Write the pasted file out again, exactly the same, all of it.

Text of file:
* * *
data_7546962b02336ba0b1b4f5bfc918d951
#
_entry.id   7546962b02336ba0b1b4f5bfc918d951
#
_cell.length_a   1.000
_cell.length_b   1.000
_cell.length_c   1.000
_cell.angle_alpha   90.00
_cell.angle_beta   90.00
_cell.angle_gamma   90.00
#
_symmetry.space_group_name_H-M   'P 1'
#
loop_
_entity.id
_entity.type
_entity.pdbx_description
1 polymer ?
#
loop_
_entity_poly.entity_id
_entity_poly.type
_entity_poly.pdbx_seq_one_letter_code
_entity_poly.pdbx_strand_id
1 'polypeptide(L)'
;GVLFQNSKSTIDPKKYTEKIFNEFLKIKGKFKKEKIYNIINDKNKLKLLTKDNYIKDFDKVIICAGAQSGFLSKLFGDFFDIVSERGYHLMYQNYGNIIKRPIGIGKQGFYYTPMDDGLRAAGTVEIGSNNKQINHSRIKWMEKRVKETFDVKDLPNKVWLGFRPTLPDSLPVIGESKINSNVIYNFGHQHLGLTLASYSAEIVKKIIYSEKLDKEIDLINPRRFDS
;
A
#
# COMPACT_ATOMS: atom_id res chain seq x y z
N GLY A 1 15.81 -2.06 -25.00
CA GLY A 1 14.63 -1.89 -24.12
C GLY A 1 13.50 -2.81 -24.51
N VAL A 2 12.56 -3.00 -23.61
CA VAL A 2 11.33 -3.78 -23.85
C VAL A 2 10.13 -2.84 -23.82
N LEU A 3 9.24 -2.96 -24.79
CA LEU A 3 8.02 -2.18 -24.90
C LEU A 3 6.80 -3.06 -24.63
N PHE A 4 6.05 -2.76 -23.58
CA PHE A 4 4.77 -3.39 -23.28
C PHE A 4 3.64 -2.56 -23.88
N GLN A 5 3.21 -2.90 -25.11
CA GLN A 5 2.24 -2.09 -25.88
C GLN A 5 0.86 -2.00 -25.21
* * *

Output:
data_7546962b02336ba0b1b4f5bfc918d951
#
_entry.id   7546962b02336ba0b1b4f5bfc918d951
#
_cell.length_a   1.000
_cell.length_b   1.000
_cell.length_c   1.000
_cell.angle_alpha   90.00
_cell.angle_beta   90.00
_cell.angle_gamma   90.00
#
_symmetry.space_group_name_H-M   'P 1'
#
loop_
_entity.id
_entity.type
_entity.pdbx_description
1 polymer ?
#
loop_
_entity_poly.entity_id
_entity_poly.type
_entity_poly.pdbx_seq_one_letter_code
_entity_poly.pdbx_strand_id
1 'polypeptide(L)'
;GVLFQNSKSTIDPKKYTEKIFNEFLKIKGKFKKEKIYNIINDKNKLKLLTKDNYIKDFDKVIICAGAQSGFLSKLFGDFFDIVSERGYHLMYQNYGNIIKRPIGIGKQGFYYTPMDDGLRAAGTVEIGSNNKQINHSRIKWMEKRVKETFDVKDLPNKVWLGFRPTLPDSLPVIGESKINSNVIYNFGHQHLGLTLASYSAEIVKKIIYSEKLDKEIDLINPRRFDS
;
A
#
# COMPACT_ATOMS: atom_id res chain seq x y z
N GLY A 1 15.81 -2.06 -25.00
CA GLY A 1 14.63 -1.89 -24.12
C GLY A 1 13.50 -2.81 -24.51
N VAL A 2 12.56 -3.00 -23.61
CA VAL A 2 11.33 -3.78 -23.85
C VAL A 2 10.13 -2.84 -23.82
N LEU A 3 9.24 -2.96 -24.79
CA LEU A 3 8.02 -2.18 -24.90
C LEU A 3 6.80 -3.06 -24.63
N PHE A 4 6.05 -2.76 -23.58
CA PHE A 4 4.77 -3.39 -23.28
C PHE A 4 3.64 -2.56 -23.88
N GLN A 5 3.21 -2.90 -25.11
CA GLN A 5 2.24 -2.09 -25.88
C GLN A 5 0.86 -2.00 -25.21